All that is missing now is for Tony Clubb to be whisked away to a secret location under police protection and his children to be spirited away by child protection officers, followed by a woman from Islington, who nobody has heard of starting an online petition, supported by the BBC, that Clubb should not be allowed to play Rugby League again for a living.

That’s the crazy world we live in. It seems that society is imploding in accusation and inquiry, rather like the witch finders of the Middle Ages.

The media feed off it but I thought Rugby League was above all this.

Bill Anderson, Parbold, Lancashire



After a long break from rugby due to Covid, with no news of Rugby League, and especially with living in Wales, plus being restricted to a five-mile travelling limit from home, life without our favourite sport has been very hard.

My life took on a new meaning when my own club The Bulls announced live, streamed viewing of every game as part of the annual membership. I was more than happy to pay my money and, due to personal circumstances, it is very doubtful if ever again I would be able to visit Bradford.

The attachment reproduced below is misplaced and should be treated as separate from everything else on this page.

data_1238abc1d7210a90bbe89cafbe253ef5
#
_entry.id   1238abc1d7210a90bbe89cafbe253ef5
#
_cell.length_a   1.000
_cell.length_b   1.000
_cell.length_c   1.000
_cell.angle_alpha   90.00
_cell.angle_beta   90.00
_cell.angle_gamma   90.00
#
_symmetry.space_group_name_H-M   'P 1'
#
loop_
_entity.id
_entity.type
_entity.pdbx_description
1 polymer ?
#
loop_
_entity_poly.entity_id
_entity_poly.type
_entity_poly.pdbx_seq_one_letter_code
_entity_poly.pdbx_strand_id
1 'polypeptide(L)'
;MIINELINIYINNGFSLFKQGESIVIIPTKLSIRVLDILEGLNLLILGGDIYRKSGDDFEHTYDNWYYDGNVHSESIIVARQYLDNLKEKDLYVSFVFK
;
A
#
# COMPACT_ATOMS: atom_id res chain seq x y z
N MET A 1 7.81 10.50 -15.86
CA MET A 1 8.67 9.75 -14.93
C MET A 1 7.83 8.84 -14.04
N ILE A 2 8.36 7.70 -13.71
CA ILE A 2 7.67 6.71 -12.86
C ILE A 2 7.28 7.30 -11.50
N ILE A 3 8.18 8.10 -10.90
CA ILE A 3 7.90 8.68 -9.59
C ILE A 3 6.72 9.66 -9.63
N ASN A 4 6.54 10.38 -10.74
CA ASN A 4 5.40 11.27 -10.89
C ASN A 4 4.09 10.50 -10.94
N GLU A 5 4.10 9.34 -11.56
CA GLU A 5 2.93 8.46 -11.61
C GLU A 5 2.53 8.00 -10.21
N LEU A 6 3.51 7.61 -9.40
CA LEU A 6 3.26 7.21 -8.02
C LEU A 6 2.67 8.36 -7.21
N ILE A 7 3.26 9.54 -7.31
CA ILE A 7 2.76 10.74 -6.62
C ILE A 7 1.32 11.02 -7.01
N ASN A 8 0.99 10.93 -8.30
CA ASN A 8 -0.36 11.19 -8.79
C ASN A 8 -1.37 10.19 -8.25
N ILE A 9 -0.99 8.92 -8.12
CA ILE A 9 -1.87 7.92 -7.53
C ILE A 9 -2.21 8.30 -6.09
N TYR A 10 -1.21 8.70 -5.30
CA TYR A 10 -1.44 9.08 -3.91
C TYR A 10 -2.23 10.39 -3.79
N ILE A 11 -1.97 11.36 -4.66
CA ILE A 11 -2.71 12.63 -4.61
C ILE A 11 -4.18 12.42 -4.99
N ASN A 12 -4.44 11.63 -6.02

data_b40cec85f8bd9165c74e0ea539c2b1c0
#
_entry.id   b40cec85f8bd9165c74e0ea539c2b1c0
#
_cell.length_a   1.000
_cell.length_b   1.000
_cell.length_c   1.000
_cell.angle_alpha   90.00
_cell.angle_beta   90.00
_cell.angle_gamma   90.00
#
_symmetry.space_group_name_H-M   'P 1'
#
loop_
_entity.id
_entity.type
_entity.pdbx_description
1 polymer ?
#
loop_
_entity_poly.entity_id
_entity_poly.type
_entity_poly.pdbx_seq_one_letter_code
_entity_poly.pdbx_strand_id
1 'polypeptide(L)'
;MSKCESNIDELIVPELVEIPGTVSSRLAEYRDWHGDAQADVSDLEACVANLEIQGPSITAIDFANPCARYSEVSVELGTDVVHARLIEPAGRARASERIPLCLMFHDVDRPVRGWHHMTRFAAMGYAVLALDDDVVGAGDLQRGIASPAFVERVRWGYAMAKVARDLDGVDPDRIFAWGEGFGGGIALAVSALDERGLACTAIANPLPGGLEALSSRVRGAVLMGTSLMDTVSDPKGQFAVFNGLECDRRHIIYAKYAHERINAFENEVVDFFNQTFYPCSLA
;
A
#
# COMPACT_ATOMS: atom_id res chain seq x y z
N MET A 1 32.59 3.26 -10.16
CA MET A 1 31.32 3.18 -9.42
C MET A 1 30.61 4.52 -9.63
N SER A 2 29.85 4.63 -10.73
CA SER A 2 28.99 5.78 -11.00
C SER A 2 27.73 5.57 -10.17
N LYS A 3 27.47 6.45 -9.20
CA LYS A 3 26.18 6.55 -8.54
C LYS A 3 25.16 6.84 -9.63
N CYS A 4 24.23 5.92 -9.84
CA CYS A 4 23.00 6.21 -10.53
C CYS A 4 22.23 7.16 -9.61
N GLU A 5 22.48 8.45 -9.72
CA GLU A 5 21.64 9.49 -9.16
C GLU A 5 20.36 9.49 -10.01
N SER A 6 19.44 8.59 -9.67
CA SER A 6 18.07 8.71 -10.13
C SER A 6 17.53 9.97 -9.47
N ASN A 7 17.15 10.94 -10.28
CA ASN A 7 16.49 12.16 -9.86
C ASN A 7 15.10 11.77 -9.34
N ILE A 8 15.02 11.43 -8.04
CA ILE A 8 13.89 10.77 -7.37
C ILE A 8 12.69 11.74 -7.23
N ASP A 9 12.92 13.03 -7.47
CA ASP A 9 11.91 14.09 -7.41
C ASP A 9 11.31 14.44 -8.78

The club gave me the number to book in for the games, but all pleasure disappeared as I tried to gain entrance to the viewing site. Three matches have already been played and as yet I have not had one single viewing moment. I have a bizarre feeling that others are going through similar reactions to my own, somehow making it easier to bear.

I have since discovered that it is impossible to get the App to view, if you are attempting to use an Apple computer.

I unfortunately have two, including the Big Mac, I was almost on the site, but was foiled, and since then I have a constant notice stating that my password is wrong. I have since had a gift of the new phone by Apple which was bought as a present so that in happier times I could see the games if away from home.